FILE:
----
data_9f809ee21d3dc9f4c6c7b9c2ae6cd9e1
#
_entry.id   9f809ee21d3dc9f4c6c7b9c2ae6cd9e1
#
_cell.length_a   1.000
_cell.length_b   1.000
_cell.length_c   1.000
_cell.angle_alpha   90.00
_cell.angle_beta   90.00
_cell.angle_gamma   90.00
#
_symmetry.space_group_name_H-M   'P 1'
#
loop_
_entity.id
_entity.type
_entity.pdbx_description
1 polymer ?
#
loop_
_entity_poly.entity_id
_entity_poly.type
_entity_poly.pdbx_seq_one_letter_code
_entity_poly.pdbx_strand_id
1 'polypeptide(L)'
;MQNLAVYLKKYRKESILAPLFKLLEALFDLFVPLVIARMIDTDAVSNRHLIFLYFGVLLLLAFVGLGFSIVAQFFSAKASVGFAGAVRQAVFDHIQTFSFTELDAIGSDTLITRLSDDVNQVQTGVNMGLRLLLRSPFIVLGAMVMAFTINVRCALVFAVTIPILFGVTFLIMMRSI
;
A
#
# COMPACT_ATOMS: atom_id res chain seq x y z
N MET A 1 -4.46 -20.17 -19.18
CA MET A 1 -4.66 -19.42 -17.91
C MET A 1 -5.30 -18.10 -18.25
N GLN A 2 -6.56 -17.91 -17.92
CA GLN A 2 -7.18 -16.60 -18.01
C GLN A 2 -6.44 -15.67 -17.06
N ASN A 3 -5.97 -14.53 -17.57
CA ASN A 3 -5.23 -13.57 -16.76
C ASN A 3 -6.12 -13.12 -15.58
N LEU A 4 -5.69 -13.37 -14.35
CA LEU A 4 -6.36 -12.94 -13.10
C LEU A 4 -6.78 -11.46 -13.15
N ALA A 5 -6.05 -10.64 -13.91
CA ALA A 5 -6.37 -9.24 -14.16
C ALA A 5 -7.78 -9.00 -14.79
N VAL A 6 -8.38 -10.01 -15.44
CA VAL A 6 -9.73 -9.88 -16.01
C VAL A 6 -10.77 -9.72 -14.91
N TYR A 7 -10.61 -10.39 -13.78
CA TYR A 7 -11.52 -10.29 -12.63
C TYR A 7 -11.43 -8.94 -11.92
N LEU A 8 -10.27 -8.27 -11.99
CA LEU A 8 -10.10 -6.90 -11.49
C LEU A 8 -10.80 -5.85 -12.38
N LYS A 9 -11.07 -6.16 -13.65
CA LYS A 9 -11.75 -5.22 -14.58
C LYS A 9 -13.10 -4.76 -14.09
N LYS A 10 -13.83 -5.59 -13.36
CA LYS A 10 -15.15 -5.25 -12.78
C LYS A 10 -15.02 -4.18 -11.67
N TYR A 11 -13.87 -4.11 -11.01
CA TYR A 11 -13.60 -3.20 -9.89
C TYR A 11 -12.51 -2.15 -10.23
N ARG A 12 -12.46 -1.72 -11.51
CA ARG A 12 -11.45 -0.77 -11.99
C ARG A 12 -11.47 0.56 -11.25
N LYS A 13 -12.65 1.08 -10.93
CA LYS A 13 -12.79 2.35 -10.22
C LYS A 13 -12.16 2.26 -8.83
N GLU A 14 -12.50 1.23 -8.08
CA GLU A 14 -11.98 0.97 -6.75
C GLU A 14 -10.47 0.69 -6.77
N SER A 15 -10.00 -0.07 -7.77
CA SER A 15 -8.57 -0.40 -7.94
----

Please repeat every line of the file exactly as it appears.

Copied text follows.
data_9f809ee21d3dc9f4c6c7b9c2ae6cd9e1
#
_entry.id   9f809ee21d3dc9f4c6c7b9c2ae6cd9e1
#
_cell.length_a   1.000
_cell.length_b   1.000
_cell.length_c   1.000
_cell.angle_alpha   90.00
_cell.angle_beta   90.00
_cell.angle_gamma   90.00
#
_symmetry.space_group_name_H-M   'P 1'
#
loop_
_entity.id
_entity.type
_entity.pdbx_description
1 polymer ?
#
loop_
_entity_poly.entity_id
_entity_poly.type
_entity_poly.pdbx_seq_one_letter_code
_entity_poly.pdbx_strand_id
1 'polypeptide(L)'
;MQNLAVYLKKYRKESILAPLFKLLEALFDLFVPLVIARMIDTDAVSNRHLIFLYFGVLLLLAFVGLGFSIVAQFFSAKASVGFAGAVRQAVFDHIQTFSFTELDAIGSDTLITRLSDDVNQVQTGVNMGLRLLLRSPFIVLGAMVMAFTINVRCALVFAVTIPILFGVTFLIMMRSI
;
A
#
# COMPACT_ATOMS: atom_id res chain seq x y z
N MET A 1 -4.46 -20.17 -19.18
CA MET A 1 -4.66 -19.42 -17.91
C MET A 1 -5.30 -18.10 -18.25
N GLN A 2 -6.56 -17.91 -17.92
CA GLN A 2 -7.18 -16.60 -18.01
C GLN A 2 -6.44 -15.67 -17.06
N ASN A 3 -5.97 -14.53 -17.57
CA ASN A 3 -5.23 -13.57 -16.76
C ASN A 3 -6.12 -13.12 -15.58
N LEU A 4 -5.69 -13.37 -14.35
CA LEU A 4 -6.36 -12.94 -13.10
C LEU A 4 -6.78 -11.46 -13.15
N ALA A 5 -6.05 -10.64 -13.91
CA ALA A 5 -6.37 -9.24 -14.16
C ALA A 5 -7.78 -9.00 -14.79
N VAL A 6 -8.38 -10.01 -15.44
CA VAL A 6 -9.73 -9.88 -16.01
C VAL A 6 -10.77 -9.72 -14.91
N TYR A 7 -10.61 -10.39 -13.78
CA TYR A 7 -11.52 -10.29 -12.63
C TYR A 7 -11.43 -8.94 -11.92
N LEU A 8 -10.27 -8.27 -11.99
CA LEU A 8 -10.10 -6.90 -11.49
C LEU A 8 -10.80 -5.85 -12.38
N LYS A 9 -11.07 -6.16 -13.65
CA LYS A 9 -11.75 -5.22 -14.58
C LYS A 9 -13.10 -4.76 -14.09
N LYS A 10 -13.83 -5.59 -13.36
CA LYS A 10 -15.15 -5.25 -12.78
C LYS A 10 -15.02 -4.18 -11.67
N TYR A 11 -13.87 -4.11 -11.01
CA TYR A 11 -13.60 -3.20 -9.89
C TYR A 11 -12.51 -2.15 -10.23
N ARG A 12 -12.46 -1.72 -11.51
CA ARG A 12 -11.45 -0.77 -11.99
C ARG A 12 -11.47 0.56 -11.25
N LYS A 13 -12.65 1.08 -10.93
CA LYS A 13 -12.79 2.35 -10.22
C LYS A 13 -12.16 2.26 -8.83
N GLU A 14 -12.50 1.23 -8.08
CA GLU A 14 -11.98 0.97 -6.75
C GLU A 14 -10.47 0.69 -6.77
N SER A 15 -10.00 -0.07 -7.77
CA SER A 15 -8.57 -0.40 -7.94